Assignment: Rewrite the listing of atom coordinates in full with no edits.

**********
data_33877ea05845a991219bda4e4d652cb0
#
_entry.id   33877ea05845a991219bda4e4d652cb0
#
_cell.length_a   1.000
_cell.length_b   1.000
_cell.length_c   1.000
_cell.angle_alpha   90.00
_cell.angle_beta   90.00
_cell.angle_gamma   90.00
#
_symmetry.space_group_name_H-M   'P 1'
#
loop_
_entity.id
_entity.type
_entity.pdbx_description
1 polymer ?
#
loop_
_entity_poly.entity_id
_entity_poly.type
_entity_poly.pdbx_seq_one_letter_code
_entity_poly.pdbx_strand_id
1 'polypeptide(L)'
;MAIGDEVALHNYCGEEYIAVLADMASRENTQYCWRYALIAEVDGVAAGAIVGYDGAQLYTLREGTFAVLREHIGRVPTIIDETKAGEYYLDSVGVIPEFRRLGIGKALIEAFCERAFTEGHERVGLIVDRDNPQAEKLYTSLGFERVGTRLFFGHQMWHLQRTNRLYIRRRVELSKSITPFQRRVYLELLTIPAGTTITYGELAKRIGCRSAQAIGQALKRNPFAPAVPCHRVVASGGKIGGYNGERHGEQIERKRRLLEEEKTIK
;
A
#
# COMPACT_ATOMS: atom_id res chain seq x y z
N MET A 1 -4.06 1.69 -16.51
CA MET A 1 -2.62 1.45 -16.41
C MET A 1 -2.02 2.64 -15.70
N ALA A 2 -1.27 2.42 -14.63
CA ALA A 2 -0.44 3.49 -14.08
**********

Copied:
data_33877ea05845a991219bda4e4d652cb0
#
_entry.id   33877ea05845a991219bda4e4d652cb0
#
_cell.length_a   1.000
_cell.length_b   1.000
_cell.length_c   1.000
_cell.angle_alpha   90.00
_cell.angle_beta   90.00
_cell.angle_gamma   90.00
#
_symmetry.space_group_name_H-M   'P 1'
#
loop_
_entity.id
_entity.type
_entity.pdbx_description
1 polymer ?
#
loop_
_entity_poly.entity_id
_entity_poly.type
_entity_poly.pdbx_seq_one_letter_code
_entity_poly.pdbx_strand_id
1 'polypeptide(L)'
;MAIGDEVALHNYCGEEYIAVLADMASRENTQYCWRYALIAEVDGVAAGAIVGYDGAQLYTLREGTFAVLREHIGRVPTIIDETKAGEYYLDSVGVIPEFRRLGIGKALIEAFCERAFTEGHERVGLIVDRDNPQAEKLYTSLGFERVGTRLFFGHQMWHLQRTNRLYIRRRVELSKSITPFQRRVYLELLTIPAGTTITYGELAKRIGCRSAQAIGQALKRNPFAPAVPCHRVVASGGKIGGYNGERHGEQIERKRRLLEEEKTIK
;
A
#
# COMPACT_ATOMS: atom_id res chain seq x y z
N MET A 1 -4.06 1.69 -16.51
CA MET A 1 -2.62 1.45 -16.41
C MET A 1 -2.02 2.64 -15.70
N ALA A 2 -1.27 2.42 -14.63
CA ALA A 2 -0.44 3.49 -14.08